That can issue her with written directives to take specified steps within specified times, to implement the change agenda.
So I think again a majority of us agree that we need as a first and immediate step to change the law. We need to give the Policing Authority the clearly necessary power to take this matter in hand and to sort it out, whatever that takes.
We need, in other words, to give the Policing Authority the necessary authority. We need to vest it with the statutory power to publish a radical reform programme, based on the recommendations of the Garda Inspectorate, and to have the statutory power to make directions to Garda management in implementing this programme.
But we need more. There will be no once-off, quick-fix solution to this real and substantial crisis in public confidence.
No two crises are ever identical and no two solutions should be identical either. We do not need Chris Patten and we do not need to borrow his exact terms of reference or the terms of his report.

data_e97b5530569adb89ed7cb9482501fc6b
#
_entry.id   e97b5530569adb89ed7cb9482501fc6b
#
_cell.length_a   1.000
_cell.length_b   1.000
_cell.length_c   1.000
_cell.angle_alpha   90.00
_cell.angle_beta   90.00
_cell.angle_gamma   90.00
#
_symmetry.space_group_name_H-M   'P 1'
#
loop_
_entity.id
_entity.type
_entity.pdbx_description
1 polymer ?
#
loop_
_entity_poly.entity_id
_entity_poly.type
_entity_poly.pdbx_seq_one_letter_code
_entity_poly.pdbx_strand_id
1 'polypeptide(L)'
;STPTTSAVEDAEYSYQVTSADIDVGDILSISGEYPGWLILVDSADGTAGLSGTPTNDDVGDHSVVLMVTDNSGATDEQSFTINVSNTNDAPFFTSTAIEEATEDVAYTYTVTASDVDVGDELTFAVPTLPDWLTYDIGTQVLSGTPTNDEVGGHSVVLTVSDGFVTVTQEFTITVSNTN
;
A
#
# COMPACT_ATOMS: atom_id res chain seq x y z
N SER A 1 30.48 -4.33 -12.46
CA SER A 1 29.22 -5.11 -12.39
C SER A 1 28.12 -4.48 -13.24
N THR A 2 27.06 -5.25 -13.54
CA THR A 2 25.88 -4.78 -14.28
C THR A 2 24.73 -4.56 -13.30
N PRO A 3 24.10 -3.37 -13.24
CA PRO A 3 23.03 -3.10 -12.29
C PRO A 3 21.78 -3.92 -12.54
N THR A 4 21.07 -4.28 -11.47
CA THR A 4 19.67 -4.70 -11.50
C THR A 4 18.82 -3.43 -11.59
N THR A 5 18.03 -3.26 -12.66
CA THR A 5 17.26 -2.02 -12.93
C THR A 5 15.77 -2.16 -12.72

But we do need a policing review, under an independent commission, that is both radical and comprehensive.
I would simply repeat that there is no way this House would accept the setting up of such a commission as an excuse to long-finger any part of Garda reform agenda.
There is no excuse for failing to proceed with all those many recommendations of the Garda Inspectorate, which could transform aspects including organisational structure, governance and culture, workforce modernisation and use of technology.
The commission should have broader terms of reference. It should inquire into policing and bring forward proposals for future structures and arrangements for the Garda Síochána that promote policing that is both effective and efficient and also fair and impartial.
A policing service that is truly representative of our communities and fully accountable both to the law and to the community.
And I think the time has now come when we can maturely examine whether we need a policing service separate and apart from national security and intelligence.
I have examined, just briefly so far, the draft terms of reference published by the Tánaiste this afternoon.